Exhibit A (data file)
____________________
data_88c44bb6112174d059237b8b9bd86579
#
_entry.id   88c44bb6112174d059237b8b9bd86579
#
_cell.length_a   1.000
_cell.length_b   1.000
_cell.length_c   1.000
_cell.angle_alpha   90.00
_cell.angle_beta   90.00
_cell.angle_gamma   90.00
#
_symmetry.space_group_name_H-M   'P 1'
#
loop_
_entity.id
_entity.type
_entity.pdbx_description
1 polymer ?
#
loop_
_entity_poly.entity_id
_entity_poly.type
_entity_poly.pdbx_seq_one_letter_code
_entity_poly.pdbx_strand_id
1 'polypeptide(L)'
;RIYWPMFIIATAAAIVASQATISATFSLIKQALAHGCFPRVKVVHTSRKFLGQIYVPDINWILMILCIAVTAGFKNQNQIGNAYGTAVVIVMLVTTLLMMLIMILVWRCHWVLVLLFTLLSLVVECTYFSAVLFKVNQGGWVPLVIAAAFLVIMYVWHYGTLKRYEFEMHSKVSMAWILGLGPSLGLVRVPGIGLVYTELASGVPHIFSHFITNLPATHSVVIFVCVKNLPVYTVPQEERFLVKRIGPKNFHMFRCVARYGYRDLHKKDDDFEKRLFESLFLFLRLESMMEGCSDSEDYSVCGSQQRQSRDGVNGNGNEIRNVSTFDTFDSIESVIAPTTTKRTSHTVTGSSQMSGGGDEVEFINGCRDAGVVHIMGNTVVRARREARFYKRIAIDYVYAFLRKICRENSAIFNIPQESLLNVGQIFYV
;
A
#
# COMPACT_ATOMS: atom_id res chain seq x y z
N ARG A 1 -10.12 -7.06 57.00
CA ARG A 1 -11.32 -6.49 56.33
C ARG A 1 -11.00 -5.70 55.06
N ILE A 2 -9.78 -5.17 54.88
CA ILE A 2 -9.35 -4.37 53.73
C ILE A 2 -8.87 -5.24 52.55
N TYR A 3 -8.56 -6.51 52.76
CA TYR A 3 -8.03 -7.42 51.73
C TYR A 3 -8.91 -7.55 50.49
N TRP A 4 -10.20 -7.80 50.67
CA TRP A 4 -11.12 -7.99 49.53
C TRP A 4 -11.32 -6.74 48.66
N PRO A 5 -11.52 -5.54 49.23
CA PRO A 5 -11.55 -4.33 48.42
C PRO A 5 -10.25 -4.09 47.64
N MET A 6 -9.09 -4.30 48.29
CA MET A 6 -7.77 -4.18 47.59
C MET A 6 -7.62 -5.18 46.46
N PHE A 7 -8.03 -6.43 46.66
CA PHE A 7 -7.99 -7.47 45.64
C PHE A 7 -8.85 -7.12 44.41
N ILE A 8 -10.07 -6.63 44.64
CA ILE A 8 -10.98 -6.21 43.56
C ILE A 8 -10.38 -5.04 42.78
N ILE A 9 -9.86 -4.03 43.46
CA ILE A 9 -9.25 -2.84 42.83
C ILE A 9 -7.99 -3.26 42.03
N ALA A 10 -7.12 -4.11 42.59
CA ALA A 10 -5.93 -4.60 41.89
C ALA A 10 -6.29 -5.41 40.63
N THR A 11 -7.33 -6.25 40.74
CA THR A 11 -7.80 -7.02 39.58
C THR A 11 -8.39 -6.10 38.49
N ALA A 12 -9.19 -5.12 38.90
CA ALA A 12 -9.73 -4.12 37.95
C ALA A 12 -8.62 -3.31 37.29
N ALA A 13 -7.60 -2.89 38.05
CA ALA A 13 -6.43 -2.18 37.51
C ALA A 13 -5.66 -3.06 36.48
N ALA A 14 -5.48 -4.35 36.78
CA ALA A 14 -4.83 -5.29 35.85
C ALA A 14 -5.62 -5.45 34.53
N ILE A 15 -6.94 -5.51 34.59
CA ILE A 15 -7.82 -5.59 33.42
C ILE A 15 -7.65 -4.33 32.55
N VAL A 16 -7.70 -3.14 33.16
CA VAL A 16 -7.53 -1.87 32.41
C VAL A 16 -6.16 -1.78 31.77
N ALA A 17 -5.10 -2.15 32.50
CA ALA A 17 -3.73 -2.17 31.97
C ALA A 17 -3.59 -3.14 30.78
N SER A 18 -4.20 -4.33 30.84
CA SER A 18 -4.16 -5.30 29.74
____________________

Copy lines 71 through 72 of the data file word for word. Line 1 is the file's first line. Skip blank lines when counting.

CA ALA A 14 -4.83 -5.29 35.85
C ALA A 14 -5.62 -5.45 34.53